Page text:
Franchising in Private Education
This article first featured in Independent Education Today on 1 November 2011
Over the last year or so there has been a substantial increase in the interest of UK private schools in establishing themselves overseas.
For example, Harrow School, Wellington College and North London Collegiate have established themselves in Thailand, China and Korea respectively and we are now seeing a host of other schools entering into discussions with potential foreign “partners” to establish them in the likes of India and Saudi Arabia. Competition is "hotting up" and schools should consider the opportunity to secure a new source of income and add to the academic experience before the market becomes saturated.
Franchising offers a number of advantages to schools looking at internationalisation. It removes the need for Governors to invest the school's capital and other substantial resource in the venture and attracts high quality local "operators" who are well resourced, suitably qualified and motivated to make the school a success in their own country. However, these advantages are not a “given” and will only be enjoyed by schools with a good quality partner, strike a decent commercial deal and structure it commercially, financially and legally so that it secures the school's academic and pastoral integrity. Failure to do this can lead to the school being trapped in a contractual relationship which takes up a disproportionate amount of its time and resources.
A Suitable Franchisee
A good number of schools are nowadays being regularly approached by would be franchisees offering to establish the school abroad. Schools need to spend time, not only preparing their "prospectus" to attract potential foreign partners, but also profiling their ideal franchisee and establishing an appropriate recruitment/screening process rather than jumping into bed with the first individual with a cheque in their hand.
Choosing the Most Appropriate Market
Not all countries have the same potential for all schools. Educational establishments need to be contextualised into the educational, cultural, economic and religious norms of each potential target market. A good franchisee will help work with the school to overcome challenges and localise the curriculum and other systems. However some schools will find it extremely difficult to succeed in some countries and a school should focus on the easy win markets before tackling the more challenging ones.
Structuring the Deal
An inappropriately structured deal can mean that the most promising commercial and educational arrangements fail. Schools need to ensure that their brand is fully protected by trade mark registrations and are held in the most tax effective/intellectual property friendly manner.
Next, the school must consider whether the franchisee will operate a single campus or a number of schools at different campuses in a number of different regions or cities. Allowing a partner to sub-franchise the operation of the school to a third party in some regions is sometimes proposed. This is generally problematic as different markets may mean that a school operates different structures in each market. Each structure will require different types of franchisee and different types of franchise agreement.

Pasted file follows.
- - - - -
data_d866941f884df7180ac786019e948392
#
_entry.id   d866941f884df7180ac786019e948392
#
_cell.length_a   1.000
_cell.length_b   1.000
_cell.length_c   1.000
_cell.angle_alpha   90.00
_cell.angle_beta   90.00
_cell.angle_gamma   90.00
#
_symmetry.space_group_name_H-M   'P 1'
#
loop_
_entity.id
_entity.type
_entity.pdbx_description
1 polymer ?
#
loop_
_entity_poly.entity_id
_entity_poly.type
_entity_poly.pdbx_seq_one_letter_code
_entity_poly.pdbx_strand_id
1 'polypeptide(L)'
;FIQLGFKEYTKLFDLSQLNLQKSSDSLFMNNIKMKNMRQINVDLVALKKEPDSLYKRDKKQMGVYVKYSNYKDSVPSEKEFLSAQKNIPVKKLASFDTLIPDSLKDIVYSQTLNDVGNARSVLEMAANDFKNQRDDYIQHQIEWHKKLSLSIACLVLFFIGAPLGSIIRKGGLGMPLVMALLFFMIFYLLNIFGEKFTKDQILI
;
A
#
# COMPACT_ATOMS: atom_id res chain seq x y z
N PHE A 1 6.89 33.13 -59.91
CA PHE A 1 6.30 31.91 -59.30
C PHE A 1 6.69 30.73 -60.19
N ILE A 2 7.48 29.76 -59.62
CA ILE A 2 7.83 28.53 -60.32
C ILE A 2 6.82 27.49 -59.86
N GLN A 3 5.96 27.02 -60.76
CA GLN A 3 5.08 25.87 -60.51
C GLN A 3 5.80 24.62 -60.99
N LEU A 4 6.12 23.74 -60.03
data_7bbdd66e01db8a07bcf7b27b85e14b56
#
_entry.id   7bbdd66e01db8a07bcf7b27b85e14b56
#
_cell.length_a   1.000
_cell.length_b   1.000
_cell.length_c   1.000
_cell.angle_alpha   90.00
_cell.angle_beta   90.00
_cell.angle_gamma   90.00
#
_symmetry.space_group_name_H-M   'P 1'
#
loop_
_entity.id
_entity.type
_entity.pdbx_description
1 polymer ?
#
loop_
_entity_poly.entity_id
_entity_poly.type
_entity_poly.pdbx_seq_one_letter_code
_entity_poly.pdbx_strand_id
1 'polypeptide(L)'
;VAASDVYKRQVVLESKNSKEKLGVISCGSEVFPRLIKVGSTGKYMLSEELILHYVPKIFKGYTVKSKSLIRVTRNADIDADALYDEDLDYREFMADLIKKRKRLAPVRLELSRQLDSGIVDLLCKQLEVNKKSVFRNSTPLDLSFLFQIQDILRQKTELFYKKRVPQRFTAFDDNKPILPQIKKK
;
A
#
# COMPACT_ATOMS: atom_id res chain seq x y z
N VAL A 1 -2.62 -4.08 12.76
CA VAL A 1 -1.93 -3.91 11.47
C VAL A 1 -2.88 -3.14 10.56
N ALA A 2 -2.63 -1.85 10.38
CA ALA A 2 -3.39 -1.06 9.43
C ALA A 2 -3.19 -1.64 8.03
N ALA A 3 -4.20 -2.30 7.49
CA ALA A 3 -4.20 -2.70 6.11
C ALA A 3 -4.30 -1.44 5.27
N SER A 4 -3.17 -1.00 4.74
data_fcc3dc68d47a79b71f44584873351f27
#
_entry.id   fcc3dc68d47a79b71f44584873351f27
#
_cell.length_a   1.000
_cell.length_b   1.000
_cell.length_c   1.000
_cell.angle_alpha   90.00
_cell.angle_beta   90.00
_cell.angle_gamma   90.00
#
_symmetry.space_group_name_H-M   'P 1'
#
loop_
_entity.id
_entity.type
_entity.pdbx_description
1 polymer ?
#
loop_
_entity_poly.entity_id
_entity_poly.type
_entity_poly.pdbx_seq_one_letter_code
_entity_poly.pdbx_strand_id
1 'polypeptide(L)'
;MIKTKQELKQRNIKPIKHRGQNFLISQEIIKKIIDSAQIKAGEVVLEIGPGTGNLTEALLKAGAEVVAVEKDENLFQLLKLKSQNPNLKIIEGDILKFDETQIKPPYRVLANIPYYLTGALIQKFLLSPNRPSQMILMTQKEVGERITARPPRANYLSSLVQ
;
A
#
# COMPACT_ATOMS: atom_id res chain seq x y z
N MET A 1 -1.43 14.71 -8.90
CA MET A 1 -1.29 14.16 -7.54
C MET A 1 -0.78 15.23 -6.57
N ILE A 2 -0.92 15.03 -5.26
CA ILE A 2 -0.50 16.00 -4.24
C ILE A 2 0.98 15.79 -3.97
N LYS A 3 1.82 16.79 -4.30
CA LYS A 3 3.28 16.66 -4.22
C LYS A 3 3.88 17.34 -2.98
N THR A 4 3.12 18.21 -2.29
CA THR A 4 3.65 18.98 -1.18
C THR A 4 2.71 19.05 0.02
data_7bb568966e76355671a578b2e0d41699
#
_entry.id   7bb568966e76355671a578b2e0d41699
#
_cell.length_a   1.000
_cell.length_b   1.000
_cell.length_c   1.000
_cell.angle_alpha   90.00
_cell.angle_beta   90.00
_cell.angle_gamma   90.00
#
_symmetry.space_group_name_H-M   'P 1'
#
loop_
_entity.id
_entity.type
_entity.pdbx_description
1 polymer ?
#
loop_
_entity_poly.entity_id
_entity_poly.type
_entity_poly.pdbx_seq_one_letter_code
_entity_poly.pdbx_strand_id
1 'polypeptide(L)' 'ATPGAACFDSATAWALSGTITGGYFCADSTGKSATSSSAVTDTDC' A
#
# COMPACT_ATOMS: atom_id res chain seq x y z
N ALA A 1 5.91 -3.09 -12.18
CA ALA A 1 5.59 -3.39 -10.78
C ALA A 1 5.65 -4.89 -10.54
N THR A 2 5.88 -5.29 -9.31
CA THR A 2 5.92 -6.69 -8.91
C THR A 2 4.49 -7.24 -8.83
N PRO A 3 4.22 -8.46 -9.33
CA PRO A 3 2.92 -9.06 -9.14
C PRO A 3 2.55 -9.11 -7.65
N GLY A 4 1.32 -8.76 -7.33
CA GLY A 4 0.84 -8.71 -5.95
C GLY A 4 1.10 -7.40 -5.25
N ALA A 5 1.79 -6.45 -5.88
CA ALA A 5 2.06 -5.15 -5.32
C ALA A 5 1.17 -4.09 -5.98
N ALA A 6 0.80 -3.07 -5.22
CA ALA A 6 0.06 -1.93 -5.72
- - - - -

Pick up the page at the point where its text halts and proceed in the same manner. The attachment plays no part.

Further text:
More sophisticated structures should also be considered. Joint venture franchises are possible, whilst Subordinated Equity Franchises allow the school to hold a piece of the equity in the franchisee without the burden imposed by a joint venture. However the more sophisticated a structure, the higher the cost of implementation.
Whatever structure is adopted, it is essential that the legal documentation re-enforces the values of the school and the economic drivers of its business model as well as minimising any inherent risks. The agreement must ensure the schools educational and pastoral integrity alongside control of the curriculum, facilities etc. (whilst ensuring the financial risk of the venture is borne solely by the franchisee). It must also ensure that the franchisee will promote the school's reputation in the territory.
The school also needs to carefully plan its differing income streams from the deal spreading commercial risk, ensuring effective tax planning and allowing easy access auditing throughout the term of the agreement. Personal guarantees from the main shareholders of the franchisee should be sought. The school should also ensure that it complies with the restrictions placed on it by its charitable status.
Before entering a franchise schools should ensure they have an easy exit if problems occur and have thought about a post termination non competes placed on a terminated franchisee.
In a number of markets such as Vietnam and China franchising is specifically regulated. These laws include not only mandatory provisions that need to be included in the franchise agreement, but also often require mandatory set form pre-contractual disclosure by the franchisor to the franchisee.
Franchising offers exciting opportunities for the private education sector to expand internationally with minimal capital investment, but demands that they take expert professional advice to ensure that success.